Now, I don’t want to entirely abandon the idea of using life insurance for accumulation because I think there’s an insurance angle to the accumulation story as well that our industry doesn’t talk about often but has started to resonate in the most unlikely of places – Manhattan. Look, I know this sounds ridiculous on its face, but there’s a story starting to float around about the fact that high-flying financial professionals prefer Whole Life to any other life insurance product for accumulation. I’ve actually seen evidence of this, personally, from my time at MetLife and I’ve gotten some questions about this story in recent calls and webinars. The purported reason these financial professionals are attracted to Whole Life is that they see it as a simple way to preserve and protect their capital. The alternative that generates the same yield as Whole Life, medium duration fixed income instruments, is fraught with duration risk, which rears its head in rising interest rate environments. Whole Life, on the other hand, has no duration risk. Its value increases in a rising rate or falling rate environment. And, to boot, Whole Life is liquid and pays a solid interest rate. In other words, these financial professionals see Whole Life as the simplest manifestation of insurance for their capital. Indexed UL doesn’t fit the bill and neither does VUL. If you want capital protection, then you want Whole Life or traditional Universal Life. And since the latter is in short supply these days, Whole Life floats to the top of the list. This angle on accumulation at least fits with the overall narrative of life insurance as a tool for offloading risk to the life insurer. But, in this case, the risk for the life insurer is disintermediation, not mortality or morbidity. Life insurers are basically loading the risk of bond prices falling onto their own balance sheet and capital. This has been a wonderful trade for the last 30 years as interest rates have fallen. But it nearly bankrupted companies in the early 80s when interest rates spiked. Personally, I love the idea of pitching traditional UL or Whole Life for its capital preservation aspects, but I’m not ignorant to the risks. In a rising rate environment, I think the teeth of this strategy will bare themselves for life insurers and products might adjust accordingly.

Fortunately, that’s not all we have to offer. We can still sell life insurance for life insurance. There are thousands of substitutes for life insurance sold for accumulation, but there are zero substitutes for life insurance sold for life insurance. Everyone has liabilities tied to an untimely death and there is but a single solution, life insurance, to hedge those liabilities. There is no external rubric to apply to life insurance sold for life insurance because there is no comparable product. When we sell life insurance for life insurance, we are working from a position of strength. That’s our wheelhouse. And that’s also why the future of our industry will always and forever be managing mortality and morbidity risk. It’s the reason why our industry exists – and we’ve seemed to have forgotten that.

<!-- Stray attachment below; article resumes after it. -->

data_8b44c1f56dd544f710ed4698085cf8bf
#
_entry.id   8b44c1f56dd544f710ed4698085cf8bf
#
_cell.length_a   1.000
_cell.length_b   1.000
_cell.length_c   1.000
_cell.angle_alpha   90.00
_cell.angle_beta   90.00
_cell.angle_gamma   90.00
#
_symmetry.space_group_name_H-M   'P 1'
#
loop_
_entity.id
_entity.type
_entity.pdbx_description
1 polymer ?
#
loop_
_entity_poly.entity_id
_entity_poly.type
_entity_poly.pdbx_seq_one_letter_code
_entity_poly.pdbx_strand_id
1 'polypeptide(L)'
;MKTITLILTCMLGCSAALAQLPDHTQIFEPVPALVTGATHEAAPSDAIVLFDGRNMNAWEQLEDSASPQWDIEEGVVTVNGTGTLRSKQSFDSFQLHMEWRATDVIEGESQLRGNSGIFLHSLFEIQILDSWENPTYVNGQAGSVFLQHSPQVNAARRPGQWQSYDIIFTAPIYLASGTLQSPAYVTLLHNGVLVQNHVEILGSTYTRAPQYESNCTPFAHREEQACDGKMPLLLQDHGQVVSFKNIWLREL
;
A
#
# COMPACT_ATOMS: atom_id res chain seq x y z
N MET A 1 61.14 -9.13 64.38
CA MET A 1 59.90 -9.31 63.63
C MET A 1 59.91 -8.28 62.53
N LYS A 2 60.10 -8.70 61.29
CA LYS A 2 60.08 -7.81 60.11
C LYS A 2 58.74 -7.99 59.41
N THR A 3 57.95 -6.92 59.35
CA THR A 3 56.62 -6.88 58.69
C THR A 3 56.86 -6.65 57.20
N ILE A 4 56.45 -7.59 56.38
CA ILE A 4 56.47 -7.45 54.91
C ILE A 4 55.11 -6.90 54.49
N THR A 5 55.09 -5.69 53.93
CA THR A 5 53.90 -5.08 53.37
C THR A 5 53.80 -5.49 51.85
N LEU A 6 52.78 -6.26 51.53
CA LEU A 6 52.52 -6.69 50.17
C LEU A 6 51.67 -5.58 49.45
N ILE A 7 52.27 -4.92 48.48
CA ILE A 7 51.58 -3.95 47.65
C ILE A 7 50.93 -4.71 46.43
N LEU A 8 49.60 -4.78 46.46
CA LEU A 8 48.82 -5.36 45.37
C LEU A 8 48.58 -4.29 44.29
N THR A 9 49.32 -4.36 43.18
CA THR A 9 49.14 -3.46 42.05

Life insurance for life insurance is perennial. There is an immense opportunity to innovate around how to build products that will encourage people to shift more risk to life insurers. Just look at the rapidly growing asset-based LTC/CI product category that barely existed 10 years ago. And it’s not like we’ve exactly done our job in terms of getting Americans to buy life insurance. Industry pundits and groups like LIMRA constantly harp on the fact that life insurance ownership is at an all-time low. The solution is not to build more accumulation products, which have not grown the industry. The solution is to actually figure out how to sell life insurance for life insurance.

That’s why I’m actually quite optimistic about the life insurance industry. Someone is going to figure out how to meet the middle market with digital life insurance sales. Everyone (and I mean everyone) is working on solutions for that problem. I’m also  optimistic about life insurance at the high end of the market. There is currently and will always be a need for experts who sell life insurance for life insurance for as long as personal, estate and business liabilities arise from mortality. These experts don’t sell off illustrated performance – they sell the intrinsic value of the insurance. They don’t promote complex financial “arbitrage” transactions because protection, not gain, is the point. They position the product that best hedges the risk without introducing new risk from the product itself, making sure that the medicine is not worse than the disease. And, finally, for as long as life insurance can build and distribute cash on an income tax deferred or free basis, there will be a market for accumulation life insurance – clean, simple, straightforward accumulation life insurance. Illustration gimmicks, product fads and investment stories will fade. The ways that we deliver on protection and insurance for our clients will persist. If, in 10 years, our industry is slightly smaller and refocused on just delivering high quality protection and simple accumulation solutions, we will be in a markedly better place than we are today.

*Even saying that the vast majority of financial advisors don’t talk about life insurance would be an understatement. I’ve seen data from a host of financial advisory firms, including from the 4,000 former MetLife Premier Client Group (MPCG) advisors, and can attest to the fact that financial advisors put life insurance at the bottom of the list. That was even true of MPCG advisors. 25% of the field force sold zero life insurance policies. Less than 10% generated more than 50% of their revenue from life insurance. Most financial institutions would call these statistics a relative oversaturation and onslaught of life insurance production. For major banks, IBDs and wirehouses, life insurance generally represents less than 1% of their revenue, most of which usually comes from a tiny sliver of advisors who sell far more life insurance than their peers. Selling life insurance through financial advisors is a bleak proposition. I am fully convinced that someone will crack the code, but it’s going to take a markedly different product and process to do it.